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Offline Russel

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Re: Mars Aligned - Ions, Methane, and Exploration
« Reply #39 on: 06/23/2015 11:33 am »
You know one of the things that still bugs me about a lot of missions is the combination of zero-g conditions followed by high-g aerobraking.

I've come to agree, which is why I evolved Mars Aligned to take aerocapture away from the crewed element but focus it for the cargo half (or mainly anything that won't arrive with live crew at first).  Aerocapture is the most straightforward way to brake around Mars without fuel, so it should be applied wholesale to cargo.  The crew would brake into high orbit, but the crew lander could aerobrake and still lessen the need for fuel.

Taking the mothership directly to the moons is something I'm seriously considering. Its not without its own risks mind you and even with tiny gravity, the mothership still exerts a force equivalent to the weight of a human (or thereabouts) and it still needs a controlled landing, some kind of landing "feet" and attention to the usual landing problems like debris. The lander/ascent vehicle is still quite capable though with a weeks life support at minimum. And you probably wouldn't want the mothership to go hopping. Indeed you'd probably invent some other local transport. Main reason I'm attracted to landing the mothership is giving it a relatively protected base and freeing it from station keeping.

Considering how feeble the gravity is...I'm honestly thinking parking the mothership (in my case the MTH-ITIT) 50 meters above the satellite would suffice.  RCS thrusters could easily halt the extreme-slow-motion fall toward the moon and keep it near-perpetually suspended.  If a landing is required, it could just sit on a single modest pad the crew could stick to a docking port.  However I'm thinking just keeping it "hovering" might be wiser to minimize dust on the ship.  Just give the crews a newer version of a Manned Maneuvering Unit and let them roam the immediate surroundings.

I should also add that since I wrote all of this up as an exercise in showing how we can get to Mars with relative style and simplicity and still not have to loft a thousand tonnes or more of fuel into orbit, I've been struck by how close SpaceX really are to success with reusability. That really is a game changer in terms of bucks per Kg of fuel. With that in mind, future versions of my mission will have more redundancy (especially with the landers) and more margins all round. For instance there will an extra couple of landers from mission one, both for redundancy/safety and for flexibility of mission. I'm also leaning towards outfitting one of my transit vehicles as a fuel tanker with some of what would have been crew space taken up by extra tankage. Life support will still be a feature of the vehicle though.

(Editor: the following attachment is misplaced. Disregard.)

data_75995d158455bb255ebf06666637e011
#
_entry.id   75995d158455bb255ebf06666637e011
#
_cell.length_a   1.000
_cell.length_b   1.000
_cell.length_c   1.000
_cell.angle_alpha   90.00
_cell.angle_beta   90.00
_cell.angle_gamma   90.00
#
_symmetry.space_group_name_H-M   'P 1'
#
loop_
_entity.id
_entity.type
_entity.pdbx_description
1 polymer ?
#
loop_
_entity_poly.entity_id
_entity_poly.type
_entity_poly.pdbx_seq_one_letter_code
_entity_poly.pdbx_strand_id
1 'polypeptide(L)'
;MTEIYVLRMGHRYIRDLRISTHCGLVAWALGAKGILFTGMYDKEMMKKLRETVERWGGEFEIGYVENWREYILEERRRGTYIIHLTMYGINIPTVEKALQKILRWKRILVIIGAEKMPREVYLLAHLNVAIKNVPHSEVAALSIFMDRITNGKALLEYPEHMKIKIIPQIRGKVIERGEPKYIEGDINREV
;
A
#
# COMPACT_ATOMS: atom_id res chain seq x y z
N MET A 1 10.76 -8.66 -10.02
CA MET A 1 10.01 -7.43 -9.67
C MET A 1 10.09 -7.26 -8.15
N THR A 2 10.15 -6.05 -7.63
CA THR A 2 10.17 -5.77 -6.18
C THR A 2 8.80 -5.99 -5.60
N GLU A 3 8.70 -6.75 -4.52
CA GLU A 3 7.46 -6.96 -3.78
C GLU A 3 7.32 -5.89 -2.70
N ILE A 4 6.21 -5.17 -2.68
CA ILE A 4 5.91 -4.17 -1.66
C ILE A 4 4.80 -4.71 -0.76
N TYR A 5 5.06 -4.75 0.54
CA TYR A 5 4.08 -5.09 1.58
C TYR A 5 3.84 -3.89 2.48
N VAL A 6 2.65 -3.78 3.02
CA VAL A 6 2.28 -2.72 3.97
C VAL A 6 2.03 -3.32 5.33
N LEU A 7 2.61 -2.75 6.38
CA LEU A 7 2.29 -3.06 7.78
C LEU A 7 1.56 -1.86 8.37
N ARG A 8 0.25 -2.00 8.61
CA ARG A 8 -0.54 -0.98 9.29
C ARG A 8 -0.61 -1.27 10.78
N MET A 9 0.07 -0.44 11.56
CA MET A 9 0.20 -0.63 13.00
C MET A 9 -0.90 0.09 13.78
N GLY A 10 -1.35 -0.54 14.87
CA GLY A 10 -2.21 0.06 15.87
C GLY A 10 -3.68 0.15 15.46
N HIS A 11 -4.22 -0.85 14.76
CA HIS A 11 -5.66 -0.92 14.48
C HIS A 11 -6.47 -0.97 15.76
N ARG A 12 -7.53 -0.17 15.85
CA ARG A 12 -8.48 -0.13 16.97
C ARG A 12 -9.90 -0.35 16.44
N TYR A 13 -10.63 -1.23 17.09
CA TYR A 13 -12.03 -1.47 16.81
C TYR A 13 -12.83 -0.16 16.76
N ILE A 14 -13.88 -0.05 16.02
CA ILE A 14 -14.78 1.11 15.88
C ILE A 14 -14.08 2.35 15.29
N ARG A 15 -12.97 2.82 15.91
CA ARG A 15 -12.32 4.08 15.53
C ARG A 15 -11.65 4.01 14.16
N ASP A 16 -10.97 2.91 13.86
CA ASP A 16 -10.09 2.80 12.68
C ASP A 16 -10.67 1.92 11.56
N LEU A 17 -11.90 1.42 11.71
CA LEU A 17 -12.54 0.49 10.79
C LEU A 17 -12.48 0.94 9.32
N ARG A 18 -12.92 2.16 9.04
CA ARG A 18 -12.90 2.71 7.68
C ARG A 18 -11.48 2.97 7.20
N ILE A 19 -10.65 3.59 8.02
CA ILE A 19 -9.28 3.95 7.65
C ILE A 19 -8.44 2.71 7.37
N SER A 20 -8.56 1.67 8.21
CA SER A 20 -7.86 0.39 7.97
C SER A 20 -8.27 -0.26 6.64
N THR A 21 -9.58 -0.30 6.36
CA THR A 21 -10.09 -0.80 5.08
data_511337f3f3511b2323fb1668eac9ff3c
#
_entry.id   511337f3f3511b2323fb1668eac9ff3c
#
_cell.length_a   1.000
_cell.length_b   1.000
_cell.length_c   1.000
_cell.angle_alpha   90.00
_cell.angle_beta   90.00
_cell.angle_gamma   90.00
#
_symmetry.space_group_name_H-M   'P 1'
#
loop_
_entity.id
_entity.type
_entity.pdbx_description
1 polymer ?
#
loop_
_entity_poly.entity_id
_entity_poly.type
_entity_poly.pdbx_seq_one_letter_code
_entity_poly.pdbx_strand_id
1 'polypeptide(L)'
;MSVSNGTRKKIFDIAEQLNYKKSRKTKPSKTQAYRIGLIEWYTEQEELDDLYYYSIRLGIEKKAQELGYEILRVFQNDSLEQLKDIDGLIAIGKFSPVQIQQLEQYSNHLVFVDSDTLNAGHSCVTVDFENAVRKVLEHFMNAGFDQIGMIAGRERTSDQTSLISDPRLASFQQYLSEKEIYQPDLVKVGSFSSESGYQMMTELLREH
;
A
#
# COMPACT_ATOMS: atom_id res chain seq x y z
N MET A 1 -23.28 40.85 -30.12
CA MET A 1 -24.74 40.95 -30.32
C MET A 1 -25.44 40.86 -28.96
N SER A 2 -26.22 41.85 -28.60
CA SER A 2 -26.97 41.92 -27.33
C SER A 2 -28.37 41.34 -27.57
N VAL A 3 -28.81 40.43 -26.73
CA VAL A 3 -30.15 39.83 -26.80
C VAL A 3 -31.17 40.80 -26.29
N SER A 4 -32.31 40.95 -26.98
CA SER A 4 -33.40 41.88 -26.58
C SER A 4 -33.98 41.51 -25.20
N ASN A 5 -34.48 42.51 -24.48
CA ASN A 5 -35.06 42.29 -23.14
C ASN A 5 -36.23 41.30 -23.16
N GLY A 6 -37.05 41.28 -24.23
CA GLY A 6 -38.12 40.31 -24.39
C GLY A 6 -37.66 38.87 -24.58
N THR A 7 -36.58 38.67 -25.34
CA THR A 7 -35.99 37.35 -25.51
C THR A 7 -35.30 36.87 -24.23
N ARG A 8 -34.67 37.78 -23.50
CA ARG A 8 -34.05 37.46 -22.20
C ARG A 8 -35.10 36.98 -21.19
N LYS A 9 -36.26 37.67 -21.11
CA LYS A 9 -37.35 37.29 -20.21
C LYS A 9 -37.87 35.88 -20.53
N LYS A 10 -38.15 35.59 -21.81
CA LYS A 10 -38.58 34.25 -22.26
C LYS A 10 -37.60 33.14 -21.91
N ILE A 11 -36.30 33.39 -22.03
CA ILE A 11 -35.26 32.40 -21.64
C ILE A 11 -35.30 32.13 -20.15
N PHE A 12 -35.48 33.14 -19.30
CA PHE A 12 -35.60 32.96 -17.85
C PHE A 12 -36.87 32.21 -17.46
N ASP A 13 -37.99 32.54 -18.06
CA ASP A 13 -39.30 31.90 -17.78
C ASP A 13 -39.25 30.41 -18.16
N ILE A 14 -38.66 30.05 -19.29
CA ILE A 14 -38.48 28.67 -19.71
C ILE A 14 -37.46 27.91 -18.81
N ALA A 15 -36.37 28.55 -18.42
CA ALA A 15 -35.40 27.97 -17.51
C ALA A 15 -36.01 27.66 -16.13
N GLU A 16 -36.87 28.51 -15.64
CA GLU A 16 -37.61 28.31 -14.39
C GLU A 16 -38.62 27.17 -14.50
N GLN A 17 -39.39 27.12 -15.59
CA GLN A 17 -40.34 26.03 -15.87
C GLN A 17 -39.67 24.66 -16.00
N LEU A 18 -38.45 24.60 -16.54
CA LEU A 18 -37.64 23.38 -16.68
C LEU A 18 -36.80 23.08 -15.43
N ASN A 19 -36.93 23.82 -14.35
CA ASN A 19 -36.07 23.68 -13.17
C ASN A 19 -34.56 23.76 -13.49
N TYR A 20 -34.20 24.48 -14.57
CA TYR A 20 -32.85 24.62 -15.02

I keep an eye on SpaceX; they seem the most genuinely ambitious regarding Martian goals and game-changing spacecraft.  I readily see the Falcon Heavy or "lite" heavy-lifters akin to it as an immediate "plan B" to SLS; whatever the giant NASA rocket doesn't have room to launch should immediately be shuttled to an alternative.  Also, this is a direct reason I'm sizing many of my elements around 30-50 tonnes so the FH (with its 52 mt capacity) can loft them at least to LEO.

However, I've gone one step further and made the crewed landings fully propulsive. You're going to get higher g forces with an aerodynamic landing and even higher still if you land the crew with heavy cargo.

Phobos and Deimos gravity are at .0057 and .003 m/s/s so a 50 tonne mothership would "weigh" 29Kg and 15Kg respectively. So not a huge problem for landing, but permanent hovering would chew up too much fuel.

As clever as Elon is, I'm not going to worship him. I don't agree with the "imperative" to colonise Mars. However the world needs crazy people and I'm sure he'll do a lot of good in the process. What I'd really love to see is the reusability technology succeed to the point where Elon goes out and builds his own SLS killer. The hard part is the engine development but manufacturing technology plus Elon's ego might just get it there.

By the way, how do you feel about one of my transit vehicles being adapted to carry more fuel? Ok, its already a fuel tanker by design but I mean taking over some of the crew volume for extra tankage. You'd still have a "life boat" function but you could up the fuel stored and it might just do the trick for carrying fuel for more landers.

Again, one of the key points of my architecture is having two basic designs (the transit vehicle and the lander) that do most of the work. Keep the development simple thus get the development right.